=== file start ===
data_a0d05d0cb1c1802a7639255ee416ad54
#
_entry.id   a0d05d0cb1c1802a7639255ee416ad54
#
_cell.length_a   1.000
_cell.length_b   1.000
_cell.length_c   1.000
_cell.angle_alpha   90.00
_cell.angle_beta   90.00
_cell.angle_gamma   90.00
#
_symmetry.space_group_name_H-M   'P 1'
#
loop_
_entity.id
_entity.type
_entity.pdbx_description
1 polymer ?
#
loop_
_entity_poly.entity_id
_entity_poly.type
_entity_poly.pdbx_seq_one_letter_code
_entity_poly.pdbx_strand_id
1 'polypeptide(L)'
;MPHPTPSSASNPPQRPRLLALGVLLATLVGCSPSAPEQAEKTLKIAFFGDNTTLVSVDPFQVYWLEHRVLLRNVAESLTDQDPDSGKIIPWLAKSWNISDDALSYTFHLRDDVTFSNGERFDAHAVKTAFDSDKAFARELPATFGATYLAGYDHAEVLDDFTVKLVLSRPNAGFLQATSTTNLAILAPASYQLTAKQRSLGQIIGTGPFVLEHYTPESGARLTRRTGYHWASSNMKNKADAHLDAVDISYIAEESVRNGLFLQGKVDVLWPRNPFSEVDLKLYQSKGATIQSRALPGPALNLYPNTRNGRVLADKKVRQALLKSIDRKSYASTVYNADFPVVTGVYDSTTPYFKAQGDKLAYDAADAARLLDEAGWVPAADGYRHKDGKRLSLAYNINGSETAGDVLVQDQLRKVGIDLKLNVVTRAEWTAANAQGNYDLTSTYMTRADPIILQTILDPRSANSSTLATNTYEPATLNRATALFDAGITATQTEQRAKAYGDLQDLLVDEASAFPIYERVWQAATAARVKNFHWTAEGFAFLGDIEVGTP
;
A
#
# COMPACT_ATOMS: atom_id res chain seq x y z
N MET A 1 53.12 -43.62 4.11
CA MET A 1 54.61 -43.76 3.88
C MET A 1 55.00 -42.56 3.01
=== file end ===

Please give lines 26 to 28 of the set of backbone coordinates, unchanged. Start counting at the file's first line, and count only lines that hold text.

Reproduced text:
;MPHPTPSSASNPPQRPRLLALGVLLATLVGCSPSAPEQAEKTLKIAFFGDNTTLVSVDPFQVYWLEHRVLLRNVAESLTDQDPDSGKIIPWLAKSWNISDDALSYTFHLRDDVTFSNGERFDAHAVKTAFDSDKAFARELPATFGATYLAGYDHAEVLDDFTVKLVLSRPNAGFLQATSTTNLAILAPASYQLTAKQRSLGQIIGTGPFVLEHYTPESGARLTRRTGYHWASSNMKNKADAHLDAVDISYIAEESVRNGLFLQGKVDVLWPRNPFSEVDLKLYQSKGATIQSRALPGPALNLYPNTRNGRVLADKKVRQALLKSIDRKSYASTVYNADFPVVTGVYDSTTPYFKAQGDKLAYDAADAARLLDEAGWVPAADGYRHKDGKRLSLAYNINGSETAGDVLVQDQLRKVGIDLKLNVVTRAEWTAANAQGNYDLTSTYMTRADPIILQTILDPRSANSSTLATNTYEPATLNRATALFDAGITATQTEQRAKAYGDLQDLLVDEASAFPIYERVWQAATAARVKNFHWTAEGFAFLGDIEVGTP
;
A